31. Since this has devolved into another discussion of “price collapse” wishes in Noe, here’s a recent Noe “comp” on a true apple (kind of surprised SS did not report on this one):
    1825 Castro, closed 11/17/09 for $2.225m, about 10% above its 10/12/04 post-renovation price of $2.025m. No post-04 permits, per propertyshark.

  32. “Honestly, anonn, do you really think there is such a concept of “critical mass”. Foreclosure sales are going to affect the market even if they don’t overwhelm it.”
    In 2008 I would have agreed with you. 2 trillion committed dollars and one crazy Fed chief later, I am not so sure foreclosures will be a problem.

  33. Yes, this is a comp for this little pocket of Noe in 2009. And so is 110 Hoffman which sold for a little under 2 million in August, and 22 Hoffman which sold for 2.21 in April of this year. Prices overall in SF haven’t been down since August as a whole, so this property’s sale price will probably show that there are still “deals” and anomalies in the market.

  34. Neither of those are apples, since they were both extensively remodeled between the last purchase and the most recent one. It does give us comps from between 690 and 910/sq ft for that immediate neighborhood.
    For my guesstimate, I used 650 and rounded up a bit. I think my guess is pretty conservative actually, but since others have made negative comments about the layout, I thought it might deserve a discount. I have not seen the place and probably will not, since we are going on vacation, so this a very rough guess.
    anonn, anyone?
    I rememeber when Noe Valley was mostly for people who finally were able to move out of the Mission
    What makes you think it isn’t? Lots of tech hipsters move up the hill when they want to settle down and start a family.Most of them rent, at least for a while, but hasn’t that always been the case in San Francisco?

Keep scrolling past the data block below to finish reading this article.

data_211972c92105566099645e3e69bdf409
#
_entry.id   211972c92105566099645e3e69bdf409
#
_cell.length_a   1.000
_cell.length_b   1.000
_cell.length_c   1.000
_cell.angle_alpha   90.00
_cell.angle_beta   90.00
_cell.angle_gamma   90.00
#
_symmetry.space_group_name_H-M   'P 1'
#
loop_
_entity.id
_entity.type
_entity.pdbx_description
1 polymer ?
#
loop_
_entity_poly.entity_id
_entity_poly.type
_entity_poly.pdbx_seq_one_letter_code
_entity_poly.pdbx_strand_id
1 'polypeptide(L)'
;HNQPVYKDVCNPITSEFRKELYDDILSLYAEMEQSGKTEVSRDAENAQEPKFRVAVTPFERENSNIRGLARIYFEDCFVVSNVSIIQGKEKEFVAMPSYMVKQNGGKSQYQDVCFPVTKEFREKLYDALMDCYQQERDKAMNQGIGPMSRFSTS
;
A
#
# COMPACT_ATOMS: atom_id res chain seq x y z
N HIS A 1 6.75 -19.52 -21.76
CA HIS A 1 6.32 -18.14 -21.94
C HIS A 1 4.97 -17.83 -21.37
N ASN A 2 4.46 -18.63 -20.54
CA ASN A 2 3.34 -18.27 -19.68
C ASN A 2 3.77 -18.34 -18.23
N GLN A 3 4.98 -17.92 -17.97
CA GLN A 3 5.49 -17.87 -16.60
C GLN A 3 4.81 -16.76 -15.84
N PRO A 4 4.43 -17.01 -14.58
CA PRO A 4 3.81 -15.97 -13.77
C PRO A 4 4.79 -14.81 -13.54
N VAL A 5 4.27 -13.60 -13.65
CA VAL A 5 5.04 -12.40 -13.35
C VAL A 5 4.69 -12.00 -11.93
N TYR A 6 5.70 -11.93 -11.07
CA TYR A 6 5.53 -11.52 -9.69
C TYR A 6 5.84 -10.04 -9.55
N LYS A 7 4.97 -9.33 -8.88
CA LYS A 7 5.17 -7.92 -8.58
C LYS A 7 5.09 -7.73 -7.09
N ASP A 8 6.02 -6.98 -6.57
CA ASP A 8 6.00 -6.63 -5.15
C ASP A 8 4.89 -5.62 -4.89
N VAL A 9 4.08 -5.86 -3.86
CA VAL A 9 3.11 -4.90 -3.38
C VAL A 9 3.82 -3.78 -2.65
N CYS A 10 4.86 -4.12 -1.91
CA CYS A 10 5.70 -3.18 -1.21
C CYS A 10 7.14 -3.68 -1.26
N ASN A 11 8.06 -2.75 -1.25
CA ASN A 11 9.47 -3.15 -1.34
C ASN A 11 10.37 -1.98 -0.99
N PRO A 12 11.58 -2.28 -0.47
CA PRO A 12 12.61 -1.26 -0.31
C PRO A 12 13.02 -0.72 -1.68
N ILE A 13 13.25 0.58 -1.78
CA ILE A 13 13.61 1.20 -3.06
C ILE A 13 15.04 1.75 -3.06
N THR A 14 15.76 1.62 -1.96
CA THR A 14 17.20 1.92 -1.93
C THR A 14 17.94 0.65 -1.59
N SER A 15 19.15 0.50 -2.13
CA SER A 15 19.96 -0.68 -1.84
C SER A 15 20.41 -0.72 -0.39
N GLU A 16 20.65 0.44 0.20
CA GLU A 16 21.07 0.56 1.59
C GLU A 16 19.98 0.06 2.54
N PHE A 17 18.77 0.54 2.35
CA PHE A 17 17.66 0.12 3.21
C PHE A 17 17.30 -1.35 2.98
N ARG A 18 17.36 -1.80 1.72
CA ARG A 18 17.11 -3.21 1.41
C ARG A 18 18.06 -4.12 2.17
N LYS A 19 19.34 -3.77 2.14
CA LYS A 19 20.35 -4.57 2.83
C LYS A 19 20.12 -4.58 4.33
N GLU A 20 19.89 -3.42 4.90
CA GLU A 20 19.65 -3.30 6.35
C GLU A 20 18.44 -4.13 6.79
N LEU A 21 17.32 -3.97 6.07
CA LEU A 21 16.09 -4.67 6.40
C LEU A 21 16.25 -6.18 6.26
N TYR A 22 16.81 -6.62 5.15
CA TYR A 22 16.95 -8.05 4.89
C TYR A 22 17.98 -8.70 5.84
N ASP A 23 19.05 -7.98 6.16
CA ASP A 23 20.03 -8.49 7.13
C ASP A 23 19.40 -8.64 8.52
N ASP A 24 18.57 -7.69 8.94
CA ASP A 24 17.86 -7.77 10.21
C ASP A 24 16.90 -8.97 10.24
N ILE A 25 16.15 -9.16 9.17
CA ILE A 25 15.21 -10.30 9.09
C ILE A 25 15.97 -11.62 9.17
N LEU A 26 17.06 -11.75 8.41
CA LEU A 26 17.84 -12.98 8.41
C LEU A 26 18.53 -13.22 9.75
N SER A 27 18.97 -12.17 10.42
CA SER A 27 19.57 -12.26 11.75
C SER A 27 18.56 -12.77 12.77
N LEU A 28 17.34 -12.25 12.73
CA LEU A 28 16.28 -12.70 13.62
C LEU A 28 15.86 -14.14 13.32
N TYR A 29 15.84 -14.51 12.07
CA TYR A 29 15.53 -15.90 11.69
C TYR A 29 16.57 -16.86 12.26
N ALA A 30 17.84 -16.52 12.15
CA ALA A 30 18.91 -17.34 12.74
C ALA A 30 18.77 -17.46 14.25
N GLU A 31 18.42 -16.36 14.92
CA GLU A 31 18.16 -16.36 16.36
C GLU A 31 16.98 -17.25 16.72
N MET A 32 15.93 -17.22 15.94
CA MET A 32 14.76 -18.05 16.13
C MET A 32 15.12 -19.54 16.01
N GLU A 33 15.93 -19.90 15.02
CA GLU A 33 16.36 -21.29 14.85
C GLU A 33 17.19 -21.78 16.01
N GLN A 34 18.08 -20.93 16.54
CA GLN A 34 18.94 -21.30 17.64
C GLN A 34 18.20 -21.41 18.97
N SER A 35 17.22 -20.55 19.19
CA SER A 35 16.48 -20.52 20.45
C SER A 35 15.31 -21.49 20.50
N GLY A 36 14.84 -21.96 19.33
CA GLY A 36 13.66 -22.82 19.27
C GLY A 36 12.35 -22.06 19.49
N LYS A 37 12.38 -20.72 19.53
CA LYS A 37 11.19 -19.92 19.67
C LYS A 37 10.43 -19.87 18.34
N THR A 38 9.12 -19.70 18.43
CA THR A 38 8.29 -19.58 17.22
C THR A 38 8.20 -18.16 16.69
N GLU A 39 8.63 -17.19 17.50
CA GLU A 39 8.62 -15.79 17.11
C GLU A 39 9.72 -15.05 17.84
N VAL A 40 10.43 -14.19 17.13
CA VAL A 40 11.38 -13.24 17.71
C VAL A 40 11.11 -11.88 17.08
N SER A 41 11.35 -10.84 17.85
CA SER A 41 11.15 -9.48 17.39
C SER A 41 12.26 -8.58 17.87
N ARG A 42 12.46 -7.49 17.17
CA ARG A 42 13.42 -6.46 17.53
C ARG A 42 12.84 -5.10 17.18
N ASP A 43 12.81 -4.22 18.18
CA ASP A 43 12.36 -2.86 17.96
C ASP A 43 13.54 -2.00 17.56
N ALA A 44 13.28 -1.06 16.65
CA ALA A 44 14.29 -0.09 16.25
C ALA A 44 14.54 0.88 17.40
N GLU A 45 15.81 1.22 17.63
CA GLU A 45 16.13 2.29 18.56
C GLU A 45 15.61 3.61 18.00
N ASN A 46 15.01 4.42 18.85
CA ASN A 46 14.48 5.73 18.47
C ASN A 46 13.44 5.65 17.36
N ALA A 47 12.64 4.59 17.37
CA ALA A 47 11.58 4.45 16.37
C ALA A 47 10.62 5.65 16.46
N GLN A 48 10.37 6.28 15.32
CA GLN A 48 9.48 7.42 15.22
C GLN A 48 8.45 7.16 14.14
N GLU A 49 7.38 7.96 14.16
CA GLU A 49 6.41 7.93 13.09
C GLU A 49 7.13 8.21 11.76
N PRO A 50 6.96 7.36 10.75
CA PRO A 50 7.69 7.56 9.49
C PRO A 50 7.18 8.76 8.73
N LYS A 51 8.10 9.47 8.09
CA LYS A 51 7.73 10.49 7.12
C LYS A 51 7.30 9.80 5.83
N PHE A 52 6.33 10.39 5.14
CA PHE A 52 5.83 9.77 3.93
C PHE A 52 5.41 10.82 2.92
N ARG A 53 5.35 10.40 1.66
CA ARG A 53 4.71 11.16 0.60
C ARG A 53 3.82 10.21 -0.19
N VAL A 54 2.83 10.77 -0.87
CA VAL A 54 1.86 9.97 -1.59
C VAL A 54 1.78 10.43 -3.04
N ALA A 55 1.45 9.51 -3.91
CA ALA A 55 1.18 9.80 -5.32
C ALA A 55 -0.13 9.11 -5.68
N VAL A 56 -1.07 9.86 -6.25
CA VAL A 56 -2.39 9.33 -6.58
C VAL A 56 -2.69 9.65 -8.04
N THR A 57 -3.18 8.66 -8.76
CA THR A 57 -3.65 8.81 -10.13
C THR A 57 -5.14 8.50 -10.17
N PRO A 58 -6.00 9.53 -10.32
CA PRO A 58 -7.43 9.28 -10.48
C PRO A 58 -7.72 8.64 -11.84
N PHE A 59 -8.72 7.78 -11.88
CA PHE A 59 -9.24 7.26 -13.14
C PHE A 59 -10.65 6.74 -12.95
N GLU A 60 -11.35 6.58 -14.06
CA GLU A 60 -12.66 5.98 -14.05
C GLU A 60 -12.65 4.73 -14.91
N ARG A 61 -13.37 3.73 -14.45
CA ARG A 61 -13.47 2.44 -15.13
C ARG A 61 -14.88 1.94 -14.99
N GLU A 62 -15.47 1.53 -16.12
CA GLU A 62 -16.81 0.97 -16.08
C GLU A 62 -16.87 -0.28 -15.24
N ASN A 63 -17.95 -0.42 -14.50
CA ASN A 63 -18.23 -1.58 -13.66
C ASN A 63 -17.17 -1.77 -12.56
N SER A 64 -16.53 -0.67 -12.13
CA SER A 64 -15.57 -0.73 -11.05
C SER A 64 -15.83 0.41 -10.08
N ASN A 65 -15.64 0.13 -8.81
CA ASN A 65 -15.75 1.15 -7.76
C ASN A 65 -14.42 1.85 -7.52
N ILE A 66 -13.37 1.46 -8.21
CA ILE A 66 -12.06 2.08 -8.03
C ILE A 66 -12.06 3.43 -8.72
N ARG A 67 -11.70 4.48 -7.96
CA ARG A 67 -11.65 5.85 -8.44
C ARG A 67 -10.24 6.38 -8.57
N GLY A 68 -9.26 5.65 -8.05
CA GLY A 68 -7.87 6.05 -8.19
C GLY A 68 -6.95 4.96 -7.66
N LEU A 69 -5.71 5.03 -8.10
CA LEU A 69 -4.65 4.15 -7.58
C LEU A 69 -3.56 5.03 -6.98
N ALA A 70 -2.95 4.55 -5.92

35. NVJ— aggregate data is much more useful than apples. What I am interested in, and what future homebuyers should be interested in- is what home values are today and what they will be going forward. SS picked apples are interesting from an anecdotal standpoint, but unless/until their drop is representative of the decline as a whole, they will continue to be just interesting anecdotes.

  36. I fully agree, Auden. As a fellow realtor, I believe people should focus on houses that have been extensively remodled, which was of course, prevalent during the boom, and merely compare the price paid before and after the extensive remodel to identify “values” in a neighborhood.
    For example, one of my clients asked me how home values were doing in one neighborhood. I gave he some “comps” on houses that had been gut remodeled and expanded to nearly twice their size to show them that real estate values were increasing. One seller had paid $1.5M, then invested another million in a rehab. Sold that thing for 2.2M! See, values have increased by 50%, I told my buyer! That happened a lot in one neighborhood, so it really made it look like prices were increasing when in fact they were falling.
    I agree, if we could just get our clients to stop focusing on these irrelevant apples, we could sell a lot more real estate. SS needs to stop publishing all these apples, as there seems to be an almost endless supply of such “anecdotes”. There must be hundreds of these one-off anecdotes, and SS finds them in virtually every neighborhood, making them additionally irrelevant.
    Man, I wish the editor of SS was a fellow realtor like virtually every other real estate blog.

  37. Tipster,
    You write a lot of drivel don’t you. Your post really isn’t worth retorting since there is not a sincere sentence in it.

  38. Walked through yesterday. OneEyedMan is right – some pics are clearly really old. The master bedroom shower now has mold so bad that almost all the grout is black. The 5th pic shows it nice and shiny white. (and same on backyard furniture)
    Pros: Nice public areas, great views.
    – Bedrooms. This is really a 1 bdrm with 4 offices/nooks/closets. The 2nd “bdrm” upstairs has no window other than a skylight. The “bdrm” in the front on the main floor has glass french doors to the living room – nice privacy touch. The 2nd “bdrm” in the back has no closet. The “bdrm” downstairs is really a hallway to the backyard, as it has the only interior access to the yard other than a door through the garage.
    – Water damage in bedroom downstairs. Fun for the buyer to figure that out.

  39. Meanwhile on Hoffman a 945K total fixer a block away, with no garage, probably in need of 700 – 800K worth of work, and a backyard completely flanked by dozens of windows from a development above and behind, is probably going to fly into contract within the next week.

  40. The sale of 111 Hoffman Avenue closed escrow today with a reported contract price of $1,500,000. That’s 3% over asking but 29% under its sale price in 2005.